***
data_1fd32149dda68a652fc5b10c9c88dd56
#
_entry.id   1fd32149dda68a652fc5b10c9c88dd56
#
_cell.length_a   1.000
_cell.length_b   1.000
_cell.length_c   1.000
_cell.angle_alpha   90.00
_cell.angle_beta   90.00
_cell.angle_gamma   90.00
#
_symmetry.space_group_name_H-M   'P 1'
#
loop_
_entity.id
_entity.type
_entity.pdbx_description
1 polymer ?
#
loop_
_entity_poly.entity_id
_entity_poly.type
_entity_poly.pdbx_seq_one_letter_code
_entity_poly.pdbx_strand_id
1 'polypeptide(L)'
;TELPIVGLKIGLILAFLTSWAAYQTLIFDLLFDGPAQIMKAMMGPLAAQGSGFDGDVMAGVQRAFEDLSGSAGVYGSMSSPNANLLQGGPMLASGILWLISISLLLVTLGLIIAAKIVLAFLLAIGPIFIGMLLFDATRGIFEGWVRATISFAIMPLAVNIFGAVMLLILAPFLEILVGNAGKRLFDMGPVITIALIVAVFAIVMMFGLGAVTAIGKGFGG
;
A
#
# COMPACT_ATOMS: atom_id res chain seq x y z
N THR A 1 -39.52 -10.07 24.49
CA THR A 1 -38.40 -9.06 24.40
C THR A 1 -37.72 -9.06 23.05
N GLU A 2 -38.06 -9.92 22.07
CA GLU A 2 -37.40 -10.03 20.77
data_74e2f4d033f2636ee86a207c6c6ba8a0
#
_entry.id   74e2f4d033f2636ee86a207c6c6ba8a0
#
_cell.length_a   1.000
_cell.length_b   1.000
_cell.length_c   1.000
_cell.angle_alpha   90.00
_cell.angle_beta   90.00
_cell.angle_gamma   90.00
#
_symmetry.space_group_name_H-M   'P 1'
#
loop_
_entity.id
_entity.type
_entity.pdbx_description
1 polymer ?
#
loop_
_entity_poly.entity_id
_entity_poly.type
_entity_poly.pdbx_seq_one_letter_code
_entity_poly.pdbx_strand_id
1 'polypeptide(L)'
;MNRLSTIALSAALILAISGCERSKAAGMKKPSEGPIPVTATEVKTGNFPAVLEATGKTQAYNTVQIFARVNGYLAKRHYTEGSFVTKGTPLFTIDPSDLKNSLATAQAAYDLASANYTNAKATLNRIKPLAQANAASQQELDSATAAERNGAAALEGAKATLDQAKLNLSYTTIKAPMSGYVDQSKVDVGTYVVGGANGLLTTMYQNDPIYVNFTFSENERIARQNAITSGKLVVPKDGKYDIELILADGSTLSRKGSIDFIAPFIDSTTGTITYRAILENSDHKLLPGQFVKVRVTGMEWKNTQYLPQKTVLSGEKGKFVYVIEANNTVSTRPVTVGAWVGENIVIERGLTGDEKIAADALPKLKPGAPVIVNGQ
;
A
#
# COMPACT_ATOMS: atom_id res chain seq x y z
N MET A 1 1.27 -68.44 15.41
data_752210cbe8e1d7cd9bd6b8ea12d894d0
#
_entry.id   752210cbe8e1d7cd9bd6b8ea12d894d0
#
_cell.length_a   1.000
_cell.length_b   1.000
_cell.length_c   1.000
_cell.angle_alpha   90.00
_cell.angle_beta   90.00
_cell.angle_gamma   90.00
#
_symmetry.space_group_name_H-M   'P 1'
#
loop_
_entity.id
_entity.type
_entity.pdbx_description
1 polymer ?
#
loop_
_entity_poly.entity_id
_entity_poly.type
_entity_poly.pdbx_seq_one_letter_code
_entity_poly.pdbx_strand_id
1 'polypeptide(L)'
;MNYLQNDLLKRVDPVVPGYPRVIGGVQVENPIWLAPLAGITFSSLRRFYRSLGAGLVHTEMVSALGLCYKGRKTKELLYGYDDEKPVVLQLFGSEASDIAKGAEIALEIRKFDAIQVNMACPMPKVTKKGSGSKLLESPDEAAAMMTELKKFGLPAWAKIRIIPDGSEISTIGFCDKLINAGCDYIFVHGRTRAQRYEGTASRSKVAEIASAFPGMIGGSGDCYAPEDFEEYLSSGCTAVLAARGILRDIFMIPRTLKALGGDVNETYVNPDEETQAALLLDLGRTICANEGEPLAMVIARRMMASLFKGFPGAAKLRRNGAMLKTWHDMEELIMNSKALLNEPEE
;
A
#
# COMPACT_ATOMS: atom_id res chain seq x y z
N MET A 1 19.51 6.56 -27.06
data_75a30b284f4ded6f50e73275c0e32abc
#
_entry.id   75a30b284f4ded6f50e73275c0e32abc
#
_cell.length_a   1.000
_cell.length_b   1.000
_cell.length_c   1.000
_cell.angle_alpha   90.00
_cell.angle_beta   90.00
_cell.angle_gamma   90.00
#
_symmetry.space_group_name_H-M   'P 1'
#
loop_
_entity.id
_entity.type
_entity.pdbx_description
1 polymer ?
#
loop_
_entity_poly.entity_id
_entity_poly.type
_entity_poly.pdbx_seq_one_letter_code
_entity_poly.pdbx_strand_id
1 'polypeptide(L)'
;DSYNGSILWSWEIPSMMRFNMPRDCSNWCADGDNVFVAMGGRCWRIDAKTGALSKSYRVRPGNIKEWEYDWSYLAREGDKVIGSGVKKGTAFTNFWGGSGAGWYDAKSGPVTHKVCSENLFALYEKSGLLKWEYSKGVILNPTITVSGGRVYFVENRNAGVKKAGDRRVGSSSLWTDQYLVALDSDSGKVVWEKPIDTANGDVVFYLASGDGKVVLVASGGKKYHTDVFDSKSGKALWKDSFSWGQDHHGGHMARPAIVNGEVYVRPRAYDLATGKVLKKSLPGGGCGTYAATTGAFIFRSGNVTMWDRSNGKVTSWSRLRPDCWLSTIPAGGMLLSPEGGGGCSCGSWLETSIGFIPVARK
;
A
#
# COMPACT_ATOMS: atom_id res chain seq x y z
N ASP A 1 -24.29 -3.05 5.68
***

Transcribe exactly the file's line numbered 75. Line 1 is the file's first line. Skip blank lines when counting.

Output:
_cell.angle_beta   90.00